EU Plans E-Commerce Tax13 Dec, 2001 By: Hive News
European Union finance ministers took the first steps today toward taxing video downloads and other digital goods bought and delivered via the Internet, the Associated Press reported.
On a promise to revisit and possibly streamline the law in three years its sole opponent, Britain, withdrew its opposition to the plan for a value-added tax (VAT) on consumer purchases from non-EU vendors of "virtual goods." Products subject to the tax would include software, music, videos, photos and educational products.
Implications for American businesses, which still operate under a moratorium on Internet sales taxes domestically, could be huge because they are the primary providers of the targeted goods.
Agreeing to a key demand from lobbyists for the U.S., the plan calls for non-EU businesses to register in only one EU country, instead of all 15. That country's tax authority will then collect the VAT on digital goods and transfer the money to the treasury in the purchaser's country of residence, AP reported.
Consumers would have to disclose where they live so a U.S. company can determine how much to charge. VAT rates vary from 15 percent in Luxembourg to 25 percent in Sweden.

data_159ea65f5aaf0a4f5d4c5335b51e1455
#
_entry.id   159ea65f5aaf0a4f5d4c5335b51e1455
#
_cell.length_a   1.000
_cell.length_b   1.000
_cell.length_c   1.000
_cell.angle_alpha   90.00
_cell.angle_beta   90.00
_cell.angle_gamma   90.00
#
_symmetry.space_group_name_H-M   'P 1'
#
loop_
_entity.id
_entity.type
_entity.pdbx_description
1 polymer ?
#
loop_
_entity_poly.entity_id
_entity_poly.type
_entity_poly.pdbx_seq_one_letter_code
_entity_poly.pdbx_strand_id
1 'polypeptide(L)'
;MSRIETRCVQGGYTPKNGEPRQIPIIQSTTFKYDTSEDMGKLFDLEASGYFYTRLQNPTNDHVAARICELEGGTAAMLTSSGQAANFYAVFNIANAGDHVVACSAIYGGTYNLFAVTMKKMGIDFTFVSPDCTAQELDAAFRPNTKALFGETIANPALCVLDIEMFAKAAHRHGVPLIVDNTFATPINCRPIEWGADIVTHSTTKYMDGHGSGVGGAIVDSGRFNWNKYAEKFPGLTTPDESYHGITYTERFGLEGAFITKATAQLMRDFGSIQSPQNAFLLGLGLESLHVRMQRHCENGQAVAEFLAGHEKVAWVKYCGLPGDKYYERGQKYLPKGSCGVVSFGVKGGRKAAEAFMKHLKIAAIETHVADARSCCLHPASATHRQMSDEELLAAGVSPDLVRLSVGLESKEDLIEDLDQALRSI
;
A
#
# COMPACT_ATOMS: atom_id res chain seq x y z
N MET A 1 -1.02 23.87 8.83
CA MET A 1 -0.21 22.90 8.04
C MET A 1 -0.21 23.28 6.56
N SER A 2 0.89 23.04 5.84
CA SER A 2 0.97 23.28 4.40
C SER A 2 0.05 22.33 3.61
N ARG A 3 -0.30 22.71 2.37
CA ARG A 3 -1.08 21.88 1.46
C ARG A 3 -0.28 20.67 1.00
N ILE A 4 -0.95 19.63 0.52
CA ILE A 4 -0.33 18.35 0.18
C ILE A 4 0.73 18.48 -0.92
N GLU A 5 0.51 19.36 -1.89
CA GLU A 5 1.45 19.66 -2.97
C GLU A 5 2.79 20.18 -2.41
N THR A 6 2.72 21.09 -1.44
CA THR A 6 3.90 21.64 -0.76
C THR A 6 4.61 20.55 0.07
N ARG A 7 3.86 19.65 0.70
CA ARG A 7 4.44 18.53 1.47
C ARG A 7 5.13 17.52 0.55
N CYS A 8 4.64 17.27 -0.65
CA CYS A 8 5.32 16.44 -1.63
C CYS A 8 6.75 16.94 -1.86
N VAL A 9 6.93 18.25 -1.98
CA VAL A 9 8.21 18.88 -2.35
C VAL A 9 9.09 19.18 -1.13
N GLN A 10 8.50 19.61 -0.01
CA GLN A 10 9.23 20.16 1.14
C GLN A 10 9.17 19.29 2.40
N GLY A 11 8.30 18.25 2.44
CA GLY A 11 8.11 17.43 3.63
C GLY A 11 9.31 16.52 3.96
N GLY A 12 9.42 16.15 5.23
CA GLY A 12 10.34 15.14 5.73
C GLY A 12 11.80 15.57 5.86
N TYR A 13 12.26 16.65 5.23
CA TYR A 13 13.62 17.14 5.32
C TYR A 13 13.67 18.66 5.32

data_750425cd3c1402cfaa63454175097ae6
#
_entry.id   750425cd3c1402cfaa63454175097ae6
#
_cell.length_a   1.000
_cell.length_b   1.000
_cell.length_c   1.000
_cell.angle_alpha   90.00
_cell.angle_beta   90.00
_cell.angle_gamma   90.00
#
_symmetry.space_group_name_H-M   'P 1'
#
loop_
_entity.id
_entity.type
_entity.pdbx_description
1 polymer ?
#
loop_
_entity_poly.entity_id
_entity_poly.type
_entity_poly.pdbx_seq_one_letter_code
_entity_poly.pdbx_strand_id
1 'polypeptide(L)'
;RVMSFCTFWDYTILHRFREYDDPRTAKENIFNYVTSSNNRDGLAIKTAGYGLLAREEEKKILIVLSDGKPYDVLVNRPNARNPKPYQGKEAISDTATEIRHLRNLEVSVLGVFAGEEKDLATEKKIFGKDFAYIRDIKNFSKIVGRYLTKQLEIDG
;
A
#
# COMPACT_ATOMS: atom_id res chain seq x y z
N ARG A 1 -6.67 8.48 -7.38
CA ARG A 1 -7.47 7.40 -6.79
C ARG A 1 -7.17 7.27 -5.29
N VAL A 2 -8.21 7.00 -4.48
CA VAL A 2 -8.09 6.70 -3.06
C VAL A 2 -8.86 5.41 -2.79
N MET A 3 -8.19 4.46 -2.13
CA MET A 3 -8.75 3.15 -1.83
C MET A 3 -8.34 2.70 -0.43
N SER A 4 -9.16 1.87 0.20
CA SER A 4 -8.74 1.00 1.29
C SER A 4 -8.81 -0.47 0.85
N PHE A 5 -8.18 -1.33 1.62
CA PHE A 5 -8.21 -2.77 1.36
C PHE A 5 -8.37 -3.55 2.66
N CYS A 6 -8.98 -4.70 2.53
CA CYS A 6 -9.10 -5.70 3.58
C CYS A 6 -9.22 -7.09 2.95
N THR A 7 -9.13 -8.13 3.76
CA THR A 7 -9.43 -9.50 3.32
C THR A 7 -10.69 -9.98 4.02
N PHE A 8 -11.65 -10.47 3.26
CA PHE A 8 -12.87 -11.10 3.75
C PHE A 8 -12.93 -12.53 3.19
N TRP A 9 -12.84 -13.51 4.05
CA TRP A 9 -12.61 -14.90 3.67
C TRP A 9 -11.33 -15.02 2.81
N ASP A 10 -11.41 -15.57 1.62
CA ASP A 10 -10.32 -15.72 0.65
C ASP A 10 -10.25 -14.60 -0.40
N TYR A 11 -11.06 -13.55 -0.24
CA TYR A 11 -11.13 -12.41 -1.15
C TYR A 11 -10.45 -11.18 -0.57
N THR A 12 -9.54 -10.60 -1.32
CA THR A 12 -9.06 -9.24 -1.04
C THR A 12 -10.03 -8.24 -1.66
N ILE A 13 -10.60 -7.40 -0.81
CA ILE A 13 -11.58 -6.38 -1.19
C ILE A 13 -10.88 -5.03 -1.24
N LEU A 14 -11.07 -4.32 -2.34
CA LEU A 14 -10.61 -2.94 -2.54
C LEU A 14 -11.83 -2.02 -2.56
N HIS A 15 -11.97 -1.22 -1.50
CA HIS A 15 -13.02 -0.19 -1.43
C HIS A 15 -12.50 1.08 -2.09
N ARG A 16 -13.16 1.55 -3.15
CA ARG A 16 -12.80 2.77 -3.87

The EU ministers sided with 14 EU countries that said failing to impose the tax would give e-tailers a leg up on merchants who sell software and other digital products in stores—an argument that so far has failed to sway Congress here.
The agreement must be formally drafted anf approved at another meeting. The 15 EU countries then would have about 18 months to incorporate the directive into their national law.
Most e-commerce in virtual goods is between businesses, which get reimbursed for VAT in the EU.
But consumer demand is likely to increase as connection speeds and offerings increase. Still, it may take the West time to catch up with former Soviet nations in terms of connectivity. Many of those nations were too poor to upgrade communications infrastructure under Soviet rule and replaced lines with state-of-the-art fiberoptics after the fall of the Berlin wall.